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Faroe Islands

Faroe Islands
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Delve into Faroe Islands' Local Culture Sandoy  Faroe Islands

Delve into Faroe Islands' Local Culture

Think of the most dramatic landscape you’ve ever seen. Now, heighten the peaks, so that they cut into a stormy sky. Make the cliffs sharper, and cover their sides in the greenest grass. Dot them with the fluffiest of sheep, and make the sea below as mercurial as the sky above. Imagine all this, and even then, you’ll find yourself gawping at the awesome beauty of the Faroe Islands.

During the five days I spent on the islands, clustered in the North Atlantic halfway between Scotland and Iceland, my jaw grew sore from dropping. Travelers come here to fish the pristine fjords or hike paths that cut up the gentler side of those jutting cliffs. But, however spectacular the scenery, it’s the local culture—hardscrabble and only a few steps removed from survivalist—that truly fascinates.

Shepherding lies at its heart. At the shop Guđrun & Guđrun, in Tórshavn, the pretty Faroese capital, a sales­woman told me that just as the Inuit have dozens of words for snow, the Faroese have hundreds of ways to describe sheep’s wool. They spin it into thick yarn, then knit it into the islands’ distinct sweaters, worn so famously by the Detective Lund character in the Danish television series The Killing. The Faroese eat mainly mutton. Faced with so restricted a diet, they expand the range of flavors by air-curing sheep’s meat to different degrees of fermentation. They also carefully tend the skins, which they make into clothing and rugs.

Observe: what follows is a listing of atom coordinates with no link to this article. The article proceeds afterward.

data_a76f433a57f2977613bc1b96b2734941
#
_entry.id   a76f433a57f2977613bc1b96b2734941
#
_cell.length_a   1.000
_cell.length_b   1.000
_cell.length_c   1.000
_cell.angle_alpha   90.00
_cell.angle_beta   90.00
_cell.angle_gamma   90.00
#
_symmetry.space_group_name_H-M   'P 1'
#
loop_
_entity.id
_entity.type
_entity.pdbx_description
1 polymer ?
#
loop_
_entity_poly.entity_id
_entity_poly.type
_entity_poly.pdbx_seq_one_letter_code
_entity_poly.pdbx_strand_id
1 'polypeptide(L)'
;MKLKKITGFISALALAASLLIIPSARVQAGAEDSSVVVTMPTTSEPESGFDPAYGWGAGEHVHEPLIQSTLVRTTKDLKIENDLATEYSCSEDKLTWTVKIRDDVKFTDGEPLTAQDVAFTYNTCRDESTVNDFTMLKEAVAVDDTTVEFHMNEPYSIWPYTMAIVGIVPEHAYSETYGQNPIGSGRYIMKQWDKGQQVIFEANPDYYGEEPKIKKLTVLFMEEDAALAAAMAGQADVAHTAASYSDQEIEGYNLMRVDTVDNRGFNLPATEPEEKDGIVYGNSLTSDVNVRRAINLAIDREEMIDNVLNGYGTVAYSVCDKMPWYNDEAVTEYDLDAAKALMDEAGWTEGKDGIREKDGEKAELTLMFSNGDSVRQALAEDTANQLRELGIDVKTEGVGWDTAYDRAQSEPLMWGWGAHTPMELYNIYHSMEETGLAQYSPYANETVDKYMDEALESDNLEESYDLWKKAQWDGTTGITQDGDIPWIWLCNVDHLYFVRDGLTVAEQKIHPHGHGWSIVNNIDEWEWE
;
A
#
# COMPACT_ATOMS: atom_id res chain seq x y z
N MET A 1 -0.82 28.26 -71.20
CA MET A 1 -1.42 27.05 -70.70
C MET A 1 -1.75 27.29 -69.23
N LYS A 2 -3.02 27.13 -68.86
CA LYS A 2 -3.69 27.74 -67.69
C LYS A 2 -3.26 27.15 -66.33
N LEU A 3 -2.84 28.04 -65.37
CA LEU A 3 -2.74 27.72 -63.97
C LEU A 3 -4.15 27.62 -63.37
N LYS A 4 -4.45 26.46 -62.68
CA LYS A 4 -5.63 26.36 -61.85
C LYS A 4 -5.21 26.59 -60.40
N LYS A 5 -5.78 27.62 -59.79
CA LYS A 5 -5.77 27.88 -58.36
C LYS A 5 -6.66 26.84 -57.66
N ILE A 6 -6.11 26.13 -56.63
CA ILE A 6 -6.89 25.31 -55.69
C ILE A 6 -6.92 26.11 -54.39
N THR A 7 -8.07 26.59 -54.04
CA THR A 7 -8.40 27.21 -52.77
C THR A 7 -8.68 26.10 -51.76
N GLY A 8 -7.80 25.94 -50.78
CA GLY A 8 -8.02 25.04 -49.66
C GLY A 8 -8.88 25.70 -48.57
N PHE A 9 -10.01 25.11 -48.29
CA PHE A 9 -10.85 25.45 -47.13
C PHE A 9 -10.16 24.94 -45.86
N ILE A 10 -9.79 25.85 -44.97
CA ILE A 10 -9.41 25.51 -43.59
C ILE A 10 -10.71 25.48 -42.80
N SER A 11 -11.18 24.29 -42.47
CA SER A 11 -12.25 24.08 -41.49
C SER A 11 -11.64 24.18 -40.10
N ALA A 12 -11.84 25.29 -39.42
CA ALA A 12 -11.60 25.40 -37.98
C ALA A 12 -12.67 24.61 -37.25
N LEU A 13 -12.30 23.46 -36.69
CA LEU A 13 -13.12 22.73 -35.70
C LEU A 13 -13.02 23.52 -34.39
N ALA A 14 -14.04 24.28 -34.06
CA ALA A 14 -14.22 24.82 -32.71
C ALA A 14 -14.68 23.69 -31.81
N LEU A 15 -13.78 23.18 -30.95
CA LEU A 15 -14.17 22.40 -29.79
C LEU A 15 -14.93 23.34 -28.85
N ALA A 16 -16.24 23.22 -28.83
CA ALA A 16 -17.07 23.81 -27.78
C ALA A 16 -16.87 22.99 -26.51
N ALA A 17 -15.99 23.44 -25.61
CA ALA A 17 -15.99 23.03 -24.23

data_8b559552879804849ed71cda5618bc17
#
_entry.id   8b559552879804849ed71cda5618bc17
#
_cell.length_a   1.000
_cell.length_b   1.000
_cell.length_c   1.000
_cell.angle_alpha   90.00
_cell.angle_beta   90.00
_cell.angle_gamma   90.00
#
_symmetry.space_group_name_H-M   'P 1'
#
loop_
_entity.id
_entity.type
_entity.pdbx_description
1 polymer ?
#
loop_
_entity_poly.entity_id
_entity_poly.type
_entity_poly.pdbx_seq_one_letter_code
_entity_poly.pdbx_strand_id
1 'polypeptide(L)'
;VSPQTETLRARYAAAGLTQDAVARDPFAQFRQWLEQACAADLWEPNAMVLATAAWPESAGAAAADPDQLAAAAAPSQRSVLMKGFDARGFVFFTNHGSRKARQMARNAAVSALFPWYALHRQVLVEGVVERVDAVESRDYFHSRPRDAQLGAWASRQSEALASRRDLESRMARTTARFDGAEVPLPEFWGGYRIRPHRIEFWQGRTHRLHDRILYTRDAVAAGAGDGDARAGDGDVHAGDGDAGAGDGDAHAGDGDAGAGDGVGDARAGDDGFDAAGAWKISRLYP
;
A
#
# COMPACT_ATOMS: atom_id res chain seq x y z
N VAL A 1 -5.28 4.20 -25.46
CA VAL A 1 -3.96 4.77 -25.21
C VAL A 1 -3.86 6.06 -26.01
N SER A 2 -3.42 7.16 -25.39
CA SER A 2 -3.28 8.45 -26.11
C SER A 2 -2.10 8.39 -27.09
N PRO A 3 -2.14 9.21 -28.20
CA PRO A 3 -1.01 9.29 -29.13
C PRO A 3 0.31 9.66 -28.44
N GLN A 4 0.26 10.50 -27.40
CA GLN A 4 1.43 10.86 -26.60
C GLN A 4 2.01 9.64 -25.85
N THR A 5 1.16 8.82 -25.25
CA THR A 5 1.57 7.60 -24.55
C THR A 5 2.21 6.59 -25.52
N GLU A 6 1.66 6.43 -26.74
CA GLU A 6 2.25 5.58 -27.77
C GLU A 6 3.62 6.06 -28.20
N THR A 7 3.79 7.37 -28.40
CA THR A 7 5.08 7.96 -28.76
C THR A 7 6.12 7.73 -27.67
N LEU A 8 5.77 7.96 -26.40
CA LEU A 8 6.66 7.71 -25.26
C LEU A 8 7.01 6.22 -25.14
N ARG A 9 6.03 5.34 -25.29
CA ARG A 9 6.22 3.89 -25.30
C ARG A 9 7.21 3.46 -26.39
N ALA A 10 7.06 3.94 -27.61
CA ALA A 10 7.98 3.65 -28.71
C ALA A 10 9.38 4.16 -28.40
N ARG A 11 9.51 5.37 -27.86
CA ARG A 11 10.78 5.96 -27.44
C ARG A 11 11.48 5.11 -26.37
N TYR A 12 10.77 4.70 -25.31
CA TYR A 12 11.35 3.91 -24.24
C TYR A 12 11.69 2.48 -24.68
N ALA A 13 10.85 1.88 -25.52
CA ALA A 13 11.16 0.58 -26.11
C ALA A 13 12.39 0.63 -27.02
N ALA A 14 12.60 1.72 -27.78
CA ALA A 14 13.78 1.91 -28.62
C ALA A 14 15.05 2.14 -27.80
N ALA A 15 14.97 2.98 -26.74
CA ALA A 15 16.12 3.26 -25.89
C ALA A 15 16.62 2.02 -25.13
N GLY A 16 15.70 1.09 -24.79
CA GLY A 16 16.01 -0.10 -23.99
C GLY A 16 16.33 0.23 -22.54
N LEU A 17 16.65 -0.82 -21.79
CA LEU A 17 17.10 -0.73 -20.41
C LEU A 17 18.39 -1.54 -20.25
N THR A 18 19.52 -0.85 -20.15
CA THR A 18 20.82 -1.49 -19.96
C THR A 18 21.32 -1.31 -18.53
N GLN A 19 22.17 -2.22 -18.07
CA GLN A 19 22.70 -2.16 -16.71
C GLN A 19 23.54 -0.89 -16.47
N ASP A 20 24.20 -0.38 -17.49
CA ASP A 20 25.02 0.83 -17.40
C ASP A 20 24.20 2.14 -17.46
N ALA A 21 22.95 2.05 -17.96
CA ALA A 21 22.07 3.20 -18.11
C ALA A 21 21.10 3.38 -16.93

On Stóra Dímun, a windswept island inhabited by a single family that dates back eight generations, I get to see all of this. Jógvan Jón Petersen and his wife, Eva úr Dímun, welcome the few visitors who arrive by boat or helicopter. When I visit, Jógvan Jon takes me to a slatted shed where sheep legs hang from the ceiling, and explains that the prohibitively high cost of salt meant that the Faroese learned to cure meats using air alone. Later, Eva will serve some of the fermented mutton at lunch. It is pungent to the point of tasting, well, rotten, but in its powerful flavor I can sense the harsh seas and weather that have shaped these islands over centuries. —Lisa Abend

North-West Adventures offers seven-night walking tours of the Faroe Islands.

This appeared in the August/September 2014 issue.